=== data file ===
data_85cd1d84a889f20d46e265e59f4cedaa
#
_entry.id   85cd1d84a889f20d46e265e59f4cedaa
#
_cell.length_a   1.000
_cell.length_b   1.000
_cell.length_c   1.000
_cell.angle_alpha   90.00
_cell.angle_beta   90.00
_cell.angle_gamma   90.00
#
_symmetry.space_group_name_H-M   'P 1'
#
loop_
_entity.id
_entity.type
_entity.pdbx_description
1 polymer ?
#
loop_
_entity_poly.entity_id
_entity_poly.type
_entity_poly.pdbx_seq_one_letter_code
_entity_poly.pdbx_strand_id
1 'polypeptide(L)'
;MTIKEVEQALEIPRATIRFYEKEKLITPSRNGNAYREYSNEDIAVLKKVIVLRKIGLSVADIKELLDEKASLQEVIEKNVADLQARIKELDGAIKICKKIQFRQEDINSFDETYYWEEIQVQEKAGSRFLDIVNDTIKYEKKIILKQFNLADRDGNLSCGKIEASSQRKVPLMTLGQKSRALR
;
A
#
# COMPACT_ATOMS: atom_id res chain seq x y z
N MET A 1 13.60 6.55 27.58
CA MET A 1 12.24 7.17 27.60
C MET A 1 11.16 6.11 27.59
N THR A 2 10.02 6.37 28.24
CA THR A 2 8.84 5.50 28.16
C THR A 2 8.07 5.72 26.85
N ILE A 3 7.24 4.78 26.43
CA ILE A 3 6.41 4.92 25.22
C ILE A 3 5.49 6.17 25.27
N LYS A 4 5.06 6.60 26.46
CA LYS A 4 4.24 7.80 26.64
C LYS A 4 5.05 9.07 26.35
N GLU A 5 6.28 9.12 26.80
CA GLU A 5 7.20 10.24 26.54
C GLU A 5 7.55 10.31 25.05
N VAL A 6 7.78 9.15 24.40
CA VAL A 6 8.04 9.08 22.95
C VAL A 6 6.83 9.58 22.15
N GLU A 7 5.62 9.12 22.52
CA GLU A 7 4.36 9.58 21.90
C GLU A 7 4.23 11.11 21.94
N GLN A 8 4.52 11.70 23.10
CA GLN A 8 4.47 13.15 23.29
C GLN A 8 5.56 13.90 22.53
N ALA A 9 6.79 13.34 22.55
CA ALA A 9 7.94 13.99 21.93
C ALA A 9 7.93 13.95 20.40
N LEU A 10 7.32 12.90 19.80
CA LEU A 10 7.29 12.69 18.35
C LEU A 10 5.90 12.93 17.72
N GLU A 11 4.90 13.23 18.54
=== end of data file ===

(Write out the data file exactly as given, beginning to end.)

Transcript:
data_85cd1d84a889f20d46e265e59f4cedaa
#
_entry.id   85cd1d84a889f20d46e265e59f4cedaa
#
_cell.length_a   1.000
_cell.length_b   1.000
_cell.length_c   1.000
_cell.angle_alpha   90.00
_cell.angle_beta   90.00
_cell.angle_gamma   90.00
#
_symmetry.space_group_name_H-M   'P 1'
#
loop_
_entity.id
_entity.type
_entity.pdbx_description
1 polymer ?
#
loop_
_entity_poly.entity_id
_entity_poly.type
_entity_poly.pdbx_seq_one_letter_code
_entity_poly.pdbx_strand_id
1 'polypeptide(L)'
;MTIKEVEQALEIPRATIRFYEKEKLITPSRNGNAYREYSNEDIAVLKKVIVLRKIGLSVADIKELLDEKASLQEVIEKNVADLQARIKELDGAIKICKKIQFRQEDINSFDETYYWEEIQVQEKAGSRFLDIVNDTIKYEKKIILKQFNLADRDGNLSCGKIEASSQRKVPLMTLGQKSRALR
;
A
#
# COMPACT_ATOMS: atom_id res chain seq x y z
N MET A 1 13.60 6.55 27.58
CA MET A 1 12.24 7.17 27.60
C MET A 1 11.16 6.11 27.59
N THR A 2 10.02 6.37 28.24
CA THR A 2 8.84 5.50 28.16
C THR A 2 8.07 5.72 26.85
N ILE A 3 7.24 4.78 26.43
CA ILE A 3 6.41 4.92 25.22
C ILE A 3 5.49 6.17 25.27
N LYS A 4 5.06 6.60 26.46
CA LYS A 4 4.24 7.80 26.64
C LYS A 4 5.05 9.07 26.35
N GLU A 5 6.28 9.12 26.80
CA GLU A 5 7.20 10.24 26.54
C GLU A 5 7.55 10.31 25.05
N VAL A 6 7.78 9.15 24.40
CA VAL A 6 8.04 9.08 22.95
C VAL A 6 6.83 9.58 22.15
N GLU A 7 5.62 9.12 22.52
CA GLU A 7 4.36 9.58 21.90
C GLU A 7 4.23 11.11 21.94
N GLN A 8 4.52 11.70 23.10
CA GLN A 8 4.47 13.15 23.29
C GLN A 8 5.56 13.90 22.53
N ALA A 9 6.79 13.34 22.55
CA ALA A 9 7.94 13.99 21.93
C ALA A 9 7.93 13.95 20.40
N LEU A 10 7.32 12.90 19.80
CA LEU A 10 7.29 12.69 18.35
C LEU A 10 5.90 12.93 17.72
N GLU A 11 4.90 13.23 18.54